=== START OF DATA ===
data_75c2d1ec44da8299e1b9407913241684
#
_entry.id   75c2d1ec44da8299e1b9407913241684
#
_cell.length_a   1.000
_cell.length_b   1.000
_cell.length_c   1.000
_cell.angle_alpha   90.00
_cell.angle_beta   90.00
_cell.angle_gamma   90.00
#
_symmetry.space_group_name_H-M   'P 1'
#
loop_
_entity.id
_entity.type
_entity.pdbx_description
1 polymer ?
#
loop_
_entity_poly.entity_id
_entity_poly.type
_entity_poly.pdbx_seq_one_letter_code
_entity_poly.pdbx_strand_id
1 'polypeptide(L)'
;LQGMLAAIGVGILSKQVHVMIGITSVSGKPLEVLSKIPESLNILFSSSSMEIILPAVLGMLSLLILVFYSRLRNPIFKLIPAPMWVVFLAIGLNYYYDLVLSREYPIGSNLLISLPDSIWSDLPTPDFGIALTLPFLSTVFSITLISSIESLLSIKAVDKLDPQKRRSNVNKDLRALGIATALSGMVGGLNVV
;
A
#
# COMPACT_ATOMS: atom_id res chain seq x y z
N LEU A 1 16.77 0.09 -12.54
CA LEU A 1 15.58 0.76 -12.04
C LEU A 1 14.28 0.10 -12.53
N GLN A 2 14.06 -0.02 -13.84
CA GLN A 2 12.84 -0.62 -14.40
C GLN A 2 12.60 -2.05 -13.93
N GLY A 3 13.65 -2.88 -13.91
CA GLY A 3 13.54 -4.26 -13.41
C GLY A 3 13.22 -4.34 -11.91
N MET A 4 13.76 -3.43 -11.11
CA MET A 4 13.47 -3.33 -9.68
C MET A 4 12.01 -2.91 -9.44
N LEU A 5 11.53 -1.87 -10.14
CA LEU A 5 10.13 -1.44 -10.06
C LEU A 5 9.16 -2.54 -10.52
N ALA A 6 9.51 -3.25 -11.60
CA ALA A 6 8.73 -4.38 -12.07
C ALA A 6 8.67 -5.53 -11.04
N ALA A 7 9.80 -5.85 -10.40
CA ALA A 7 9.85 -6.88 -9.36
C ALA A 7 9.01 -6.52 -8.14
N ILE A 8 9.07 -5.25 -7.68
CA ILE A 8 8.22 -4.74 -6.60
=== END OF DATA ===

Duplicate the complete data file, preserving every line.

data_75c2d1ec44da8299e1b9407913241684
#
_entry.id   75c2d1ec44da8299e1b9407913241684
#
_cell.length_a   1.000
_cell.length_b   1.000
_cell.length_c   1.000
_cell.angle_alpha   90.00
_cell.angle_beta   90.00
_cell.angle_gamma   90.00
#
_symmetry.space_group_name_H-M   'P 1'
#
loop_
_entity.id
_entity.type
_entity.pdbx_description
1 polymer ?
#
loop_
_entity_poly.entity_id
_entity_poly.type
_entity_poly.pdbx_seq_one_letter_code
_entity_poly.pdbx_strand_id
1 'polypeptide(L)'
;LQGMLAAIGVGILSKQVHVMIGITSVSGKPLEVLSKIPESLNILFSSSSMEIILPAVLGMLSLLILVFYSRLRNPIFKLIPAPMWVVFLAIGLNYYYDLVLSREYPIGSNLLISLPDSIWSDLPTPDFGIALTLPFLSTVFSITLISSIESLLSIKAVDKLDPQKRRSNVNKDLRALGIATALSGMVGGLNVV
;
A
#
# COMPACT_ATOMS: atom_id res chain seq x y z
N LEU A 1 16.77 0.09 -12.54
CA LEU A 1 15.58 0.76 -12.04
C LEU A 1 14.28 0.10 -12.53
N GLN A 2 14.06 -0.02 -13.84
CA GLN A 2 12.84 -0.62 -14.40
C GLN A 2 12.60 -2.05 -13.93
N GLY A 3 13.65 -2.88 -13.91
CA GLY A 3 13.54 -4.26 -13.41
C GLY A 3 13.22 -4.34 -11.91
N MET A 4 13.76 -3.43 -11.11
CA MET A 4 13.47 -3.33 -9.68
C MET A 4 12.01 -2.91 -9.44
N LEU A 5 11.53 -1.87 -10.14
CA LEU A 5 10.13 -1.44 -10.06
C LEU A 5 9.16 -2.54 -10.52
N ALA A 6 9.51 -3.25 -11.60
CA ALA A 6 8.73 -4.38 -12.07
C ALA A 6 8.67 -5.53 -11.04
N ALA A 7 9.80 -5.85 -10.40
CA ALA A 7 9.85 -6.88 -9.36
C ALA A 7 9.01 -6.52 -8.14
N ILE A 8 9.07 -5.25 -7.68
CA ILE A 8 8.22 -4.74 -6.60